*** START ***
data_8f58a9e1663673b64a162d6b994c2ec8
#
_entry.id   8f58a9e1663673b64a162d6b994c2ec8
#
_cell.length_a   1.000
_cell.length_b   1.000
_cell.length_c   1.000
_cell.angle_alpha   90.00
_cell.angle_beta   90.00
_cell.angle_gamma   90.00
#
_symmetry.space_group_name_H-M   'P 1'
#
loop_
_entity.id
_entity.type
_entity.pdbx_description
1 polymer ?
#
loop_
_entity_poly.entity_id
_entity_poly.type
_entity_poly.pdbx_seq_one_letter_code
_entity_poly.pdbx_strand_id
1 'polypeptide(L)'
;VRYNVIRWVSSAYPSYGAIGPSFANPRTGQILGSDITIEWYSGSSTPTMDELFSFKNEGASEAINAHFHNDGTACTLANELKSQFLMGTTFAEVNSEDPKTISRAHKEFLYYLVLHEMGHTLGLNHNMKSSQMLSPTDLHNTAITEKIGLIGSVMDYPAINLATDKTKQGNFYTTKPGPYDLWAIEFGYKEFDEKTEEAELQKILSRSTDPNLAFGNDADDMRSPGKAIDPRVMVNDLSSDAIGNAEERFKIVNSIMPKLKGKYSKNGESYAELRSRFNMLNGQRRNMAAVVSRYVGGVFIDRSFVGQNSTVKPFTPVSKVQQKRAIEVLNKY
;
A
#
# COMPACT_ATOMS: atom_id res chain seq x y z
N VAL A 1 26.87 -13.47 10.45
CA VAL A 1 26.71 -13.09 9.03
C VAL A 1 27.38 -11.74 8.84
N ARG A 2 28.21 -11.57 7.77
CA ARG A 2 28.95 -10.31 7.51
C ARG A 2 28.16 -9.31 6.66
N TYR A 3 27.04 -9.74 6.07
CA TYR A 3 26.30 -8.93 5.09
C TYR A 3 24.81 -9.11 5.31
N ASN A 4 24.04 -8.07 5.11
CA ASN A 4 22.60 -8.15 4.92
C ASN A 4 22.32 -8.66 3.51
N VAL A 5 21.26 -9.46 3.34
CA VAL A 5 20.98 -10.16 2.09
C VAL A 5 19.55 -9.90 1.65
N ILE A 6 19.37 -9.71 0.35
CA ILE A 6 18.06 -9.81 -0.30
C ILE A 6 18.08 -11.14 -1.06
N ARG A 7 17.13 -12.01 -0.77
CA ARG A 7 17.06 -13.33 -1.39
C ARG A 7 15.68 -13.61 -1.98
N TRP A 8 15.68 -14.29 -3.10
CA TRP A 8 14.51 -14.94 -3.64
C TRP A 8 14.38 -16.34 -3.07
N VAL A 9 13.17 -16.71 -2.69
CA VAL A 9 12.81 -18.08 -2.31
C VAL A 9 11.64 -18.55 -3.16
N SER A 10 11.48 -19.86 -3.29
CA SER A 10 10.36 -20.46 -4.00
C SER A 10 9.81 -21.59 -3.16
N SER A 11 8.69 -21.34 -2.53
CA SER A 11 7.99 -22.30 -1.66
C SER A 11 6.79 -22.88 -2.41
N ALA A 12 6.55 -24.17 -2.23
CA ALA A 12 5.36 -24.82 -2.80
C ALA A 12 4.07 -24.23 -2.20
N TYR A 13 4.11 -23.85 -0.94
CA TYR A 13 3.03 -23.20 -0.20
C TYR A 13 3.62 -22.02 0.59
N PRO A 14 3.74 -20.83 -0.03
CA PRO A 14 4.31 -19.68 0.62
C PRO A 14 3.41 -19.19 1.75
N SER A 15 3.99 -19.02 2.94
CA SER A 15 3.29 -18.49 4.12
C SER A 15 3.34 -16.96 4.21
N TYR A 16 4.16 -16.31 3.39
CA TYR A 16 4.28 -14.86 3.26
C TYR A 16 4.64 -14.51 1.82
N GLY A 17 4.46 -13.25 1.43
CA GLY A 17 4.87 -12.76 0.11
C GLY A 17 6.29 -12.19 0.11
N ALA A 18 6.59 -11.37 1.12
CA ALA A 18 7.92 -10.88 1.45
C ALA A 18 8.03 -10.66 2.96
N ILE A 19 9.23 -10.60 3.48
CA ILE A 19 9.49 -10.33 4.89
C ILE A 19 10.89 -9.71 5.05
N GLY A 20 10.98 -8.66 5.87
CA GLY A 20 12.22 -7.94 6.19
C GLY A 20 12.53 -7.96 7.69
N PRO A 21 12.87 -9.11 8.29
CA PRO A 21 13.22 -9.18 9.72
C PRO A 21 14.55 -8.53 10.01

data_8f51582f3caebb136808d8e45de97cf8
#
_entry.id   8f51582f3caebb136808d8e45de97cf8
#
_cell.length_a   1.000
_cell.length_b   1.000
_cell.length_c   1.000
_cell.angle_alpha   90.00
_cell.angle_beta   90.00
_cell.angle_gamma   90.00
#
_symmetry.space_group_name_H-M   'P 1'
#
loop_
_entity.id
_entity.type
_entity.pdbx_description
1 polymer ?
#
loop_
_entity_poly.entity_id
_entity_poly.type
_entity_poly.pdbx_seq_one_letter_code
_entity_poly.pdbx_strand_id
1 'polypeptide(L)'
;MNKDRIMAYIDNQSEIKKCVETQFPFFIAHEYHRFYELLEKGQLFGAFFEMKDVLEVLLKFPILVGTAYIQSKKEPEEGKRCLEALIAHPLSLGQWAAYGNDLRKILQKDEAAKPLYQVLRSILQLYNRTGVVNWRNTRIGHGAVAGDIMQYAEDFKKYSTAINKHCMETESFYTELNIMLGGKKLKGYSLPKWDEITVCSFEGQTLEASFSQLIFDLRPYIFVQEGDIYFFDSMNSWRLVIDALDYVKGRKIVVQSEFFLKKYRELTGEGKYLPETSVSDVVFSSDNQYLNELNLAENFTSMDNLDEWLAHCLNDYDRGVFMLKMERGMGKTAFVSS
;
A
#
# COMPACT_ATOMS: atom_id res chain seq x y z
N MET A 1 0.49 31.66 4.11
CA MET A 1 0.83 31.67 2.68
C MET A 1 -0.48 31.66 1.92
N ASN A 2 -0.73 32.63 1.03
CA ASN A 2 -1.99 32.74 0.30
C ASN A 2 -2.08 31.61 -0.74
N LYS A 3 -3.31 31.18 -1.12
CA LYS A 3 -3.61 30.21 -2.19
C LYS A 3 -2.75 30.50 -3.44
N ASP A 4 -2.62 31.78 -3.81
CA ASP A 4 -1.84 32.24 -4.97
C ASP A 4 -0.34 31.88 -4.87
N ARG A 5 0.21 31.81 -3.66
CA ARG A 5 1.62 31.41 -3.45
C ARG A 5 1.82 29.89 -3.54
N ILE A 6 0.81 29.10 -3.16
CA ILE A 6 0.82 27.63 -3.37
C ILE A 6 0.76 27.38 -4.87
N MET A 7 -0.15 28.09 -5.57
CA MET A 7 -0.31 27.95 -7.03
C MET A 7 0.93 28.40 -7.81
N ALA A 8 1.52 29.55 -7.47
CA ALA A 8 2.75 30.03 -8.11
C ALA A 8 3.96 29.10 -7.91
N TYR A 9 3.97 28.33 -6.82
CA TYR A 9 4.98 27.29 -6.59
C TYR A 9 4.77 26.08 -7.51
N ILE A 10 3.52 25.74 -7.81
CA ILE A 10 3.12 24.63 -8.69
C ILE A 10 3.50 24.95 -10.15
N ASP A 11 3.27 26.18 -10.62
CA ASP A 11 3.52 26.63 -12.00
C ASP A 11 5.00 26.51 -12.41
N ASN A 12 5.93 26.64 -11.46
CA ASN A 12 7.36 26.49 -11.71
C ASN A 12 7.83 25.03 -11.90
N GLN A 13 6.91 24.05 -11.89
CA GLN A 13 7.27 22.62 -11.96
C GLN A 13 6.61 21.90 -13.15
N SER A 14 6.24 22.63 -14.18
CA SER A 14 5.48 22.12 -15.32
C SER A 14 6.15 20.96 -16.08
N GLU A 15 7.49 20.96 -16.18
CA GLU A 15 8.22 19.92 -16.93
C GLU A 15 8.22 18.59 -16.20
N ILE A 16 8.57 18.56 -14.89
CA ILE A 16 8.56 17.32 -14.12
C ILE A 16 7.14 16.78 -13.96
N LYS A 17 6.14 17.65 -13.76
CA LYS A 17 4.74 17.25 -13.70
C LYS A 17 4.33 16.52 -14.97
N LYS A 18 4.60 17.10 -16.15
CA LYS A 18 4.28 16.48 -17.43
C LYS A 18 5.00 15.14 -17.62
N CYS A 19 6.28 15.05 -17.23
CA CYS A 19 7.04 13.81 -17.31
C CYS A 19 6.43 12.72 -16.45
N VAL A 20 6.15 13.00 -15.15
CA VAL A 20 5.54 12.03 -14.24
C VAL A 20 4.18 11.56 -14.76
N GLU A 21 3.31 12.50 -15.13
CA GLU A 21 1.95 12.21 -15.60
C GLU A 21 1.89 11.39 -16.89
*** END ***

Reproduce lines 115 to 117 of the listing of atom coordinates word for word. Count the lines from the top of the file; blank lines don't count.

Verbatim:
_entity_poly.type
_entity_poly.pdbx_seq_one_letter_code
_entity_poly.pdbx_strand_id